How important is it to you to know what’s in the food you eat? From quality to production standards, we want to know what’s going on with our food. Specifically, we want to know if our food has been genetically modified and what that means for our health.
Many states are joining the list of those who are forming petitions or referenda about the issue. 26 are now on board with the “Right to Know GE Labeling effort.” This effort started from the ground up as a grassroots plan. According to the website devoted to the cause, “…we, the people, are educating ourselves about what we are eating and we want more (not less) information. We’re building a movement of concerned citizens – parents, health care workers, small business owners, farmers, and more – who care about what’s in the food we eat.”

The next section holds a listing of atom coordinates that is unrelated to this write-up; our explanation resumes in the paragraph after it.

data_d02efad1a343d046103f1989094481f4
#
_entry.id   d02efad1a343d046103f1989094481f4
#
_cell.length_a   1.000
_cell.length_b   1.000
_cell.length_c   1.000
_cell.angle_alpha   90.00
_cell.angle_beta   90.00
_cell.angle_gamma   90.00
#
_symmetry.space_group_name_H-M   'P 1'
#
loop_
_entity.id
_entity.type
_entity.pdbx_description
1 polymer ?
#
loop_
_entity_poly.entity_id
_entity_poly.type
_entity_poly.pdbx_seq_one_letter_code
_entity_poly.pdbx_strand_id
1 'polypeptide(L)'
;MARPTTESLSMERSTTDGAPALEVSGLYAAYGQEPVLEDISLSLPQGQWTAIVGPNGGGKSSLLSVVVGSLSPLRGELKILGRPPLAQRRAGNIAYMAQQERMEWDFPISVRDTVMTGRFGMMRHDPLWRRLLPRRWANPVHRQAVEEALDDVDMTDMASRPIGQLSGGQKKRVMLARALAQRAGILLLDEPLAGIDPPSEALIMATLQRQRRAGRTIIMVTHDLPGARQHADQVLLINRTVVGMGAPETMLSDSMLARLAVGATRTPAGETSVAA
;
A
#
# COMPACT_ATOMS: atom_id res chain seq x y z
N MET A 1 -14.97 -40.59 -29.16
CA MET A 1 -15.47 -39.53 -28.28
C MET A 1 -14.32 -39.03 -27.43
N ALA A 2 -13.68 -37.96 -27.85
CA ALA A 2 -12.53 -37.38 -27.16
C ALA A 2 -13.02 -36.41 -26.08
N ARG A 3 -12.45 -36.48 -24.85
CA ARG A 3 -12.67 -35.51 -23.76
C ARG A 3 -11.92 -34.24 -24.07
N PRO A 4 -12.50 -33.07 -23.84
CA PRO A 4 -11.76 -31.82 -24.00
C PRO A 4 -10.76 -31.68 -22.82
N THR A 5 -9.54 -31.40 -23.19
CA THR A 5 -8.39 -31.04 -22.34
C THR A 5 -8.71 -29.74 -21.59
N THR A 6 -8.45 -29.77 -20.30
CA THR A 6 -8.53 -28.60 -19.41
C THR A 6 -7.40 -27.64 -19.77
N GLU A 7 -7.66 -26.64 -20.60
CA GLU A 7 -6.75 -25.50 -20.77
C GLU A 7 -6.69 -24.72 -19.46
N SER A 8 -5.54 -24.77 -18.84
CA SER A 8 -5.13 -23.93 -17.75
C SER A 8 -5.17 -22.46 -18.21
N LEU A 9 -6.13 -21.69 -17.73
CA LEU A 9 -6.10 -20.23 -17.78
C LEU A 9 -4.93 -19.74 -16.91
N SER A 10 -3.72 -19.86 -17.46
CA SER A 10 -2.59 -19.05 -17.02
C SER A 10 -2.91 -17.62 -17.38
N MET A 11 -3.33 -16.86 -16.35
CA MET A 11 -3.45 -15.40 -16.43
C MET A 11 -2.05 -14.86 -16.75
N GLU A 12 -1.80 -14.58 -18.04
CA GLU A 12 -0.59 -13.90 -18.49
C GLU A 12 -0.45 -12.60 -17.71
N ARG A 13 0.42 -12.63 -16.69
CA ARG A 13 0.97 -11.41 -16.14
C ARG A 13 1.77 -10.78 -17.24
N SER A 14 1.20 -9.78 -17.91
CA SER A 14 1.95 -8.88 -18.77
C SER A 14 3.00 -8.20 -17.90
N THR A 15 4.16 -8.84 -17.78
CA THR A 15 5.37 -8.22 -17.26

In October 2011, the “Just Label It” campaign was formed when the Center for Food Safety filed a petition with the Food & Drug Administration (FDA) to require the labeling of all foods produced using genetic engineering. Soon after, citizens from around the country joined the fight. More than 1.2 million Americans have contacted to the FDA urging them to label genetically engineered foods.
Last June, Connecticut became the first state in the country to adopt GMO labeling. Thanks to Connecticult Gov. Dannel P. Malloy for voting for the initiative despite being threatened with law suits.
The Connecticut bill passed the Senate vote unanimously and the House voted 134-3 in favor. In Maine, the House passed LD 718 with a vote of 141-4.
However, the bills are not perfect. Many, including that of Connecticut, include a “trigger clause” which means that they will not be allowed to start GMO labeling until other states around them do. Connecticut requires signatures from four bordering states and Maine’s bill requires five. As daunting as that sounds, it could put pressure on surrounding states to sign on.
The next states up to vote on the issue are Vermont, in January, and Washington, in November.